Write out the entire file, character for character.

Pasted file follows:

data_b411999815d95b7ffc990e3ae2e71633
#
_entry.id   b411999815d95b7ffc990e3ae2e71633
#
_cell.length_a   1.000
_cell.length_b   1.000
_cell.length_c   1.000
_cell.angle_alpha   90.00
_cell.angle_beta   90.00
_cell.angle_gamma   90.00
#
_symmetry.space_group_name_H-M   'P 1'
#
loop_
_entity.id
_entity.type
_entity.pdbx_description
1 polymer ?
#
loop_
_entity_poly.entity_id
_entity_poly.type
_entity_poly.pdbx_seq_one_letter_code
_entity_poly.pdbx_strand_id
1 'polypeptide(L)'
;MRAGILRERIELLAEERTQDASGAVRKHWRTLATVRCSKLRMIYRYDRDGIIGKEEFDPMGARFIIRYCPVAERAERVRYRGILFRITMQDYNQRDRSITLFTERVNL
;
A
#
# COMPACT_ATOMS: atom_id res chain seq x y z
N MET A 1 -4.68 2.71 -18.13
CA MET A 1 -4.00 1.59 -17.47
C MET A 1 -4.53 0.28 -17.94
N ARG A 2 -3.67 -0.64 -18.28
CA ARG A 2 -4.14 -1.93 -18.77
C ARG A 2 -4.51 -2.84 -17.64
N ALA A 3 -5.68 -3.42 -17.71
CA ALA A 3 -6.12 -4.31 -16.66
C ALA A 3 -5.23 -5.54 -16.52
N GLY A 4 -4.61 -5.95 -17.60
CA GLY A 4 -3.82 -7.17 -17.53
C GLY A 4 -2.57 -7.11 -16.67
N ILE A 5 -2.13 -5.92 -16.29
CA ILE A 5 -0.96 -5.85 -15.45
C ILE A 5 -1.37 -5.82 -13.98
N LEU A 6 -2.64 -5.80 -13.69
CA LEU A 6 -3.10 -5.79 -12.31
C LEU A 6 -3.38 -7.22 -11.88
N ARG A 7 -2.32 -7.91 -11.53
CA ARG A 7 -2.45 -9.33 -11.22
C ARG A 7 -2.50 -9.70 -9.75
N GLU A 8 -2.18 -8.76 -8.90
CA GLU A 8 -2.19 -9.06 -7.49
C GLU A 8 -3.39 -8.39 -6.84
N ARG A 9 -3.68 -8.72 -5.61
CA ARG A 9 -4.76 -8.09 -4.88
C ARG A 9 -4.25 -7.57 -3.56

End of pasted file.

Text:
data_b411999815d95b7ffc990e3ae2e71633
#
_entry.id   b411999815d95b7ffc990e3ae2e71633
#
_cell.length_a   1.000
_cell.length_b   1.000
_cell.length_c   1.000
_cell.angle_alpha   90.00
_cell.angle_beta   90.00
_cell.angle_gamma   90.00
#
_symmetry.space_group_name_H-M   'P 1'
#
loop_
_entity.id
_entity.type
_entity.pdbx_description
1 polymer ?
#
loop_
_entity_poly.entity_id
_entity_poly.type
_entity_poly.pdbx_seq_one_letter_code
_entity_poly.pdbx_strand_id
1 'polypeptide(L)'
;MRAGILRERIELLAEERTQDASGAVRKHWRTLATVRCSKLRMIYRYDRDGIIGKEEFDPMGARFIIRYCPVAERAERVRYRGILFRITMQDYNQRDRSITLFTERVNL
;
A
#
# COMPACT_ATOMS: atom_id res chain seq x y z
N MET A 1 -4.68 2.71 -18.13
CA MET A 1 -4.00 1.59 -17.47
C MET A 1 -4.53 0.28 -17.94
N ARG A 2 -3.67 -0.64 -18.28
CA ARG A 2 -4.14 -1.93 -18.77
C ARG A 2 -4.51 -2.84 -17.64
N ALA A 3 -5.68 -3.42 -17.71
CA ALA A 3 -6.12 -4.31 -16.66
C ALA A 3 -5.23 -5.54 -16.52
N GLY A 4 -4.61 -5.95 -17.60
CA GLY A 4 -3.82 -7.17 -17.53
C GLY A 4 -2.57 -7.11 -16.67
N ILE A 5 -2.13 -5.92 -16.29
CA ILE A 5 -0.96 -5.85 -15.45
C ILE A 5 -1.37 -5.82 -13.98
N LEU A 6 -2.64 -5.80 -13.69
CA LEU A 6 -3.10 -5.79 -12.31
C LEU A 6 -3.38 -7.22 -11.88
N ARG A 7 -2.32 -7.91 -11.53
CA ARG A 7 -2.45 -9.33 -11.22
C ARG A 7 -2.50 -9.70 -9.75
N GLU A 8 -2.18 -8.76 -8.90
CA GLU A 8 -2.19 -9.06 -7.49
C GLU A 8 -3.39 -8.39 -6.84
N ARG A 9 -3.68 -8.72 -5.61
CA ARG A 9 -4.76 -8.09 -4.88
C ARG A 9 -4.25 -7.57 -3.56